“When speaking with the junior class and later with the seniors, I was very happy to hear that the story was able to relate to them in some form or another, and listening to their perspective was personally inspiring.  Hearing their direct feedback gave me the opportunity to understand that the story made a connection with each student, whether it was through the factor of family, faith, setting goals in life, sports, health, dealing with injuries, setbacks, and tragedy, or all of the above.”

Boyle enjoyed hearing from some students that even though they don’t enjoy reading they enjoyed his book. “I also thought it was pretty cool when some of the students told me that they dislike reading books in general, but they really enjoyed reading Iron Heart.”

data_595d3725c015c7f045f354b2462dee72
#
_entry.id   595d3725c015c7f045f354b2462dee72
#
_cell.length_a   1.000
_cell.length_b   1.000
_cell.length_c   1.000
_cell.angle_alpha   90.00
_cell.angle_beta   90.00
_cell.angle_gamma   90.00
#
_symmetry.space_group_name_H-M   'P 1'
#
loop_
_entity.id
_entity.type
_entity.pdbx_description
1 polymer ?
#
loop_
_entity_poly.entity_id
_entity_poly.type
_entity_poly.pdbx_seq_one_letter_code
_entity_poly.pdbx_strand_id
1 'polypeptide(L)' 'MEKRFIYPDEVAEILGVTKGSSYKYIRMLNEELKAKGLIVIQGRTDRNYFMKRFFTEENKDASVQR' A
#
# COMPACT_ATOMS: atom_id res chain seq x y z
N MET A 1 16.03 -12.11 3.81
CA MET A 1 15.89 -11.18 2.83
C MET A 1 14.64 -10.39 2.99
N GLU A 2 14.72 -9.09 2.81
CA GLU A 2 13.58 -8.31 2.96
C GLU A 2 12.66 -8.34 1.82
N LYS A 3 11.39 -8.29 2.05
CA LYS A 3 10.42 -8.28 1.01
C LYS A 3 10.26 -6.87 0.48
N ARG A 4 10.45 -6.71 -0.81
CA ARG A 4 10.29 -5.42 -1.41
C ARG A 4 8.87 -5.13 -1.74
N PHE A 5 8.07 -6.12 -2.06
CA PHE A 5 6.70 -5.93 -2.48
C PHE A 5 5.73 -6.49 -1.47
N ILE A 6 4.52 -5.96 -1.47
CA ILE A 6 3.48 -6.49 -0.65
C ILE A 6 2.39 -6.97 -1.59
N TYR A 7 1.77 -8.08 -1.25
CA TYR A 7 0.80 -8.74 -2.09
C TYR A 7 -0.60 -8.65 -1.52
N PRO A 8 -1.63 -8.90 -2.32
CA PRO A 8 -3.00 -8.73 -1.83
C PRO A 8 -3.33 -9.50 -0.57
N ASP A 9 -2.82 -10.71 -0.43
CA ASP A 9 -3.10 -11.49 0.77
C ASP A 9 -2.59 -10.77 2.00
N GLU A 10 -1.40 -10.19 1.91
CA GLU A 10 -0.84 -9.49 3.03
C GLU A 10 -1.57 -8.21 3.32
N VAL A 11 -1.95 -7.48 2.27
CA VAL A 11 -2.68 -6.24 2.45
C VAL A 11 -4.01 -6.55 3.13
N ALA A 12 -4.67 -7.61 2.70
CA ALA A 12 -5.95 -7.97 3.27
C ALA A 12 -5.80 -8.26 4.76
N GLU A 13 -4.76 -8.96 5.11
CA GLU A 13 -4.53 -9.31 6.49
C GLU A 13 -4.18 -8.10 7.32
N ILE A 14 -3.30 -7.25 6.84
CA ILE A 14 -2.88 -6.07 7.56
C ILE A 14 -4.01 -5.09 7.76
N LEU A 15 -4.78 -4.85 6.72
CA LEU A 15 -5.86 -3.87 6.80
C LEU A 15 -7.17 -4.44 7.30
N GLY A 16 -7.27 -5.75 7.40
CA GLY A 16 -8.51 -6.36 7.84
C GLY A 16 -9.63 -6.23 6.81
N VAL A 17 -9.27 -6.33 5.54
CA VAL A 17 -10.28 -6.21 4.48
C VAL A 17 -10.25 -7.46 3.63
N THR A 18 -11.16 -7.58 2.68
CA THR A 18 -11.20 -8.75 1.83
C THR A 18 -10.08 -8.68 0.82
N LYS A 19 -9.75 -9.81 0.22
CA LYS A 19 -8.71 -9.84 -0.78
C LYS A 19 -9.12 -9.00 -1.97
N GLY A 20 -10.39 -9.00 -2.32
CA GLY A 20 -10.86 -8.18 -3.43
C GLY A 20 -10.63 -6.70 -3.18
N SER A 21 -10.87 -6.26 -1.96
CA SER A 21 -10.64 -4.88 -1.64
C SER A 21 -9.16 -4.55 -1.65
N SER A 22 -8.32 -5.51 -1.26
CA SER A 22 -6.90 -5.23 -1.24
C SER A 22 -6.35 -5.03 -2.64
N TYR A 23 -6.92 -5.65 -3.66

Boyle stated, “I enjoyed spending time with the students, answering their questions in and out of class, and it warms my heart knowing that my visit was as meaningful to them as it was to me,” said Boyle who stated that they were an incredible group of students.

Full article can be seen here.